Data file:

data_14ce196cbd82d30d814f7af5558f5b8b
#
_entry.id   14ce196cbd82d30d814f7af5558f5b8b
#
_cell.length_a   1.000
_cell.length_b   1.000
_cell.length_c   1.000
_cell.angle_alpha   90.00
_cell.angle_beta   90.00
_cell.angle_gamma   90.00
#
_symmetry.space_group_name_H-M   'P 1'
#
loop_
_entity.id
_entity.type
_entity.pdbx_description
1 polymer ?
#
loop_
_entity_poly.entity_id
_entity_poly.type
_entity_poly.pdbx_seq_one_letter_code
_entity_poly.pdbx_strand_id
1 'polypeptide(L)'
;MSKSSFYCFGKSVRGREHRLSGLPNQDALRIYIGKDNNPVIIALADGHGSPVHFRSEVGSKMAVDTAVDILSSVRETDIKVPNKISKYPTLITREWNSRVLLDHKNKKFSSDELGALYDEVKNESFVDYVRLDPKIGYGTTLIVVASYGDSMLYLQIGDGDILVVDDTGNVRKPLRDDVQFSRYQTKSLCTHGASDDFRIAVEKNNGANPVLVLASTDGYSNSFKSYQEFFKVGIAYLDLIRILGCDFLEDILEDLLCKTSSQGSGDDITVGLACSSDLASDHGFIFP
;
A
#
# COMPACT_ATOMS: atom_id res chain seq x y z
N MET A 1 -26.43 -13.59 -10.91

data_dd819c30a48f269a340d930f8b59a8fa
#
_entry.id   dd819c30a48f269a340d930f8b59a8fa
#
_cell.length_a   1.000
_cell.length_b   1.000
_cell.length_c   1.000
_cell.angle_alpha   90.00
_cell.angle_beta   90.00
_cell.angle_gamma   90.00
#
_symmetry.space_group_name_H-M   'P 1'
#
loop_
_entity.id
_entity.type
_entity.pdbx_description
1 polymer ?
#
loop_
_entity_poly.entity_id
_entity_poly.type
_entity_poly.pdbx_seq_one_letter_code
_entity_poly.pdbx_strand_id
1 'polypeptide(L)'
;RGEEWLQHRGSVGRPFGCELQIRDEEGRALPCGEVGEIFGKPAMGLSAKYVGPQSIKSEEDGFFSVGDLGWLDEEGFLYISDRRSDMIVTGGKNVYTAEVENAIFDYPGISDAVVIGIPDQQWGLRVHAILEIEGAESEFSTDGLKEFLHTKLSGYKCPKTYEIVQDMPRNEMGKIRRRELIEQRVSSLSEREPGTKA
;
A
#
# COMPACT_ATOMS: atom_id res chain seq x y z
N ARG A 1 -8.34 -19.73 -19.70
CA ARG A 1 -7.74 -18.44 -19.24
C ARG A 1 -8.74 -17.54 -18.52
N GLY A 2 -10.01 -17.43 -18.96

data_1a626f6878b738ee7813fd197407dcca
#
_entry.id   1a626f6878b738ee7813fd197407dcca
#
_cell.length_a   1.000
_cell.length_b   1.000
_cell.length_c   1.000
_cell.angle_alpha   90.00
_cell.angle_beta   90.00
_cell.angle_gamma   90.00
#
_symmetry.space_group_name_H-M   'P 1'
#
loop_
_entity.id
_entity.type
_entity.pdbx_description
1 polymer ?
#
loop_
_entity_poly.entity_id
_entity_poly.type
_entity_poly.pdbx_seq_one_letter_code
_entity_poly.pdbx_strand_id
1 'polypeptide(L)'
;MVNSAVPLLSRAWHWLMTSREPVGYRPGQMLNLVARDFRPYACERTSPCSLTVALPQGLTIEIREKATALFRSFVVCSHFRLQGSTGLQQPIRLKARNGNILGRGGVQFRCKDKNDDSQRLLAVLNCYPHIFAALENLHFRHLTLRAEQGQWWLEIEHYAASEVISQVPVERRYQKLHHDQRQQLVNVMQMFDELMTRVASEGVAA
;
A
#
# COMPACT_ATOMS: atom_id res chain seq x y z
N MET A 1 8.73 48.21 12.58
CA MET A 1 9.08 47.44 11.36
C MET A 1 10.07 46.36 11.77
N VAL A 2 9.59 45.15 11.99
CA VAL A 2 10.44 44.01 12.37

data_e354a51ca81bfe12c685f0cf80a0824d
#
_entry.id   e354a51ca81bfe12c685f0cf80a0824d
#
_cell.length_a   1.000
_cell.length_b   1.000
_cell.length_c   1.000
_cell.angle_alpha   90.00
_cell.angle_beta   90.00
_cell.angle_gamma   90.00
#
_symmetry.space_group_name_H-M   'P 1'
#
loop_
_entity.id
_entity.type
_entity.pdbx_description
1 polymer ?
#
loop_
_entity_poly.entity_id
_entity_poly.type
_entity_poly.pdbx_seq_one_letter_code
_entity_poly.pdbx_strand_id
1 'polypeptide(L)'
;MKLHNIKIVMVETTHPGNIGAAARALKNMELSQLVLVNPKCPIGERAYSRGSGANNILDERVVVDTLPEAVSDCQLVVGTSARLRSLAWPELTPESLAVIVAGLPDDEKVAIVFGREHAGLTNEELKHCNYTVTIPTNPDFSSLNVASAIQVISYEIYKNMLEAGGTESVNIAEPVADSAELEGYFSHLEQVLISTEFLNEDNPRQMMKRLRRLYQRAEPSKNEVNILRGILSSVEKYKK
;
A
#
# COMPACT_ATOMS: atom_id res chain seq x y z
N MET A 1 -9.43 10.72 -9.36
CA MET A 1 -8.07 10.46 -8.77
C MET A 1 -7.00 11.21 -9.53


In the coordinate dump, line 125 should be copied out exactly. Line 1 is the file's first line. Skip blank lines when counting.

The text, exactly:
1 'polypeptide(L)'